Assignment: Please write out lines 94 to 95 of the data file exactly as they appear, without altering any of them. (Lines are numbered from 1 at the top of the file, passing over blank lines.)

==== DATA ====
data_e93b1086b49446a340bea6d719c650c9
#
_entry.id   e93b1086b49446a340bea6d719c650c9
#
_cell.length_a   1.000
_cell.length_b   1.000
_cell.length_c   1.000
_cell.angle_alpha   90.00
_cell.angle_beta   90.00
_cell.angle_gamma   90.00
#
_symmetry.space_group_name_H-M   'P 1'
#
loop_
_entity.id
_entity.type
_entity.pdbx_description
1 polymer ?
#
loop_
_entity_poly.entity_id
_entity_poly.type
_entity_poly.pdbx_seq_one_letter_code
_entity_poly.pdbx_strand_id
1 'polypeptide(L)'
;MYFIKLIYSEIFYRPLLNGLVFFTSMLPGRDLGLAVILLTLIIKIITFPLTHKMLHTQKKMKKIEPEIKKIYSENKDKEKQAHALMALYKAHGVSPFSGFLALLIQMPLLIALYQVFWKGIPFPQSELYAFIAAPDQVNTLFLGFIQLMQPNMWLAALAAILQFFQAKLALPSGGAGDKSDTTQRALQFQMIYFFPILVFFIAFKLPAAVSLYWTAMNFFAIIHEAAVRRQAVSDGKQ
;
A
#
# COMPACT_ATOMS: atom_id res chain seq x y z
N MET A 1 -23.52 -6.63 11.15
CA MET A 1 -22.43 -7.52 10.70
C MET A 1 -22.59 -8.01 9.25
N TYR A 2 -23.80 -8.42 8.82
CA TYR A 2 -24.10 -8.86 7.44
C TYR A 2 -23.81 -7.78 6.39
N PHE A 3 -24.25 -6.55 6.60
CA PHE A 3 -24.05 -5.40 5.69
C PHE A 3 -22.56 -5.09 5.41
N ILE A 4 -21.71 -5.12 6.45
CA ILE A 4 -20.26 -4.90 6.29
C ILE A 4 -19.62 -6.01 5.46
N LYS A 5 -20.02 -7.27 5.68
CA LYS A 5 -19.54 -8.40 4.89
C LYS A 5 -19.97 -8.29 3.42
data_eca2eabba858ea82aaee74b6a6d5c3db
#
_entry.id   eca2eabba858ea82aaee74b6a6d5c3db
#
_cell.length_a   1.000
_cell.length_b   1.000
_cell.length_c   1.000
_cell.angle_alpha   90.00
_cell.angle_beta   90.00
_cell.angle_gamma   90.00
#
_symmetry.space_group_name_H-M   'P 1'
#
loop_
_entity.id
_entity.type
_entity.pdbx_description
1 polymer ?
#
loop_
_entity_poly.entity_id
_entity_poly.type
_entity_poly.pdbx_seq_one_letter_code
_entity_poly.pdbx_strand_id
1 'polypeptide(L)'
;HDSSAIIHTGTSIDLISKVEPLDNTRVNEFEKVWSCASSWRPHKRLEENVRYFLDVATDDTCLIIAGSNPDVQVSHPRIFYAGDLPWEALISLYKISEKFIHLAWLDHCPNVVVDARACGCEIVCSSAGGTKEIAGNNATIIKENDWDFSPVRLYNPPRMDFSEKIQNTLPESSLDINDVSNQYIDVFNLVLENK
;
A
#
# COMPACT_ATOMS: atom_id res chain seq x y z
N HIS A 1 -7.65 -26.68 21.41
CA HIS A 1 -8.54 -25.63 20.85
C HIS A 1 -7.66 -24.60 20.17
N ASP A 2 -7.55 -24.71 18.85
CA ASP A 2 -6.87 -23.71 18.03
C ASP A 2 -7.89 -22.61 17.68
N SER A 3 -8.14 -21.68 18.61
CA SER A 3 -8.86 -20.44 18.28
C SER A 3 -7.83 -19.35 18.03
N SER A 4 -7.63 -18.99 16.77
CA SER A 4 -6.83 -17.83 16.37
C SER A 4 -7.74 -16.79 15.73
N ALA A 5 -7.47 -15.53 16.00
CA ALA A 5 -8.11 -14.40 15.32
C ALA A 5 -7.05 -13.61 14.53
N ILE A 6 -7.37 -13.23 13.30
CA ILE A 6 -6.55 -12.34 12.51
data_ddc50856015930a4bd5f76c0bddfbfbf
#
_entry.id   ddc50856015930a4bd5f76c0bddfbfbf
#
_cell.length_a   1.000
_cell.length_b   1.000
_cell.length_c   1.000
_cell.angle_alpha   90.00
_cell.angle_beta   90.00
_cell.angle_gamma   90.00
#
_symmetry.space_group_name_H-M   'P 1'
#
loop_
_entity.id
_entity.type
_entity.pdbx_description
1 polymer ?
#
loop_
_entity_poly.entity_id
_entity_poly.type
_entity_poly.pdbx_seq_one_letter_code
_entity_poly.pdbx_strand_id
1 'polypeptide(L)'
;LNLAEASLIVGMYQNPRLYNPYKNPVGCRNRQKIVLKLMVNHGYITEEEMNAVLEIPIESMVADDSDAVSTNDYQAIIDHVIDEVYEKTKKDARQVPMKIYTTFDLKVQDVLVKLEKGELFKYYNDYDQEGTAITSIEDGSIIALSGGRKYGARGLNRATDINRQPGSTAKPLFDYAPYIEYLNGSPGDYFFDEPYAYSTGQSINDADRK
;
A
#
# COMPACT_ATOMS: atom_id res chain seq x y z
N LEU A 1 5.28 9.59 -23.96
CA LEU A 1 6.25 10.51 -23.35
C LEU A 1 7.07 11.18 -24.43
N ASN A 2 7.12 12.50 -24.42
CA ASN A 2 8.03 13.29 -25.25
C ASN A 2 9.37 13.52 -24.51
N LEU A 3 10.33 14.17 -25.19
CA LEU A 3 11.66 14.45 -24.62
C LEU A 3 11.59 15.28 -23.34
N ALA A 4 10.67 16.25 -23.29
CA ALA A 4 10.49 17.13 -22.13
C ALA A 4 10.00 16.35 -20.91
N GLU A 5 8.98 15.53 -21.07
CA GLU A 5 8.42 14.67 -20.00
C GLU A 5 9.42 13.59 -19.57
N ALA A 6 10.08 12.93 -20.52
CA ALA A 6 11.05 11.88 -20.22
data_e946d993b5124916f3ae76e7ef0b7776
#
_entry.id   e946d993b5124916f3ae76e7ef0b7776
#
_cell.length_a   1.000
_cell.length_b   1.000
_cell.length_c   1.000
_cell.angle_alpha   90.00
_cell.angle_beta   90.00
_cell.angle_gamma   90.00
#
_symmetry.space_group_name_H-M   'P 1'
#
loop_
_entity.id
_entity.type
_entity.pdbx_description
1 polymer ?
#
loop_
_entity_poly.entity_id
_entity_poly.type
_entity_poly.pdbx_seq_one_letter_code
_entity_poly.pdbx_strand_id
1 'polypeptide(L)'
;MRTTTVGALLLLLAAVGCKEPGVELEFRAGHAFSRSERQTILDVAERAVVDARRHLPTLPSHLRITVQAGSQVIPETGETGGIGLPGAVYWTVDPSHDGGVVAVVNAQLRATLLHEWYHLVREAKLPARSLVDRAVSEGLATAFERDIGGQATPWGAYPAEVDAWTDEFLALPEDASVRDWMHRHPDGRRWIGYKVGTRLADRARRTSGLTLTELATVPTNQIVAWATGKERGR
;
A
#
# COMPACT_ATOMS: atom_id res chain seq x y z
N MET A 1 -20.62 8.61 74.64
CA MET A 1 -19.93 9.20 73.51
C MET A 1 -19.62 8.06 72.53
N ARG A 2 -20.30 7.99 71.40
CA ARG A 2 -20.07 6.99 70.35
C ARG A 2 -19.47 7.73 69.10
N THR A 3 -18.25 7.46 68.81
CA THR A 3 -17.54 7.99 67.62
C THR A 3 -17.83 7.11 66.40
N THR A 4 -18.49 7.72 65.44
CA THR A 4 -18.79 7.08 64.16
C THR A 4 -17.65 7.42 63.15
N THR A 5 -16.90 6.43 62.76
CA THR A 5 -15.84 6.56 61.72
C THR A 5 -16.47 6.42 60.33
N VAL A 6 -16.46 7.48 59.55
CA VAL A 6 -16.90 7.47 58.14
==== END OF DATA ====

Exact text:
#
_entry.id   ddc50856015930a4bd5f76c0bddfbfbf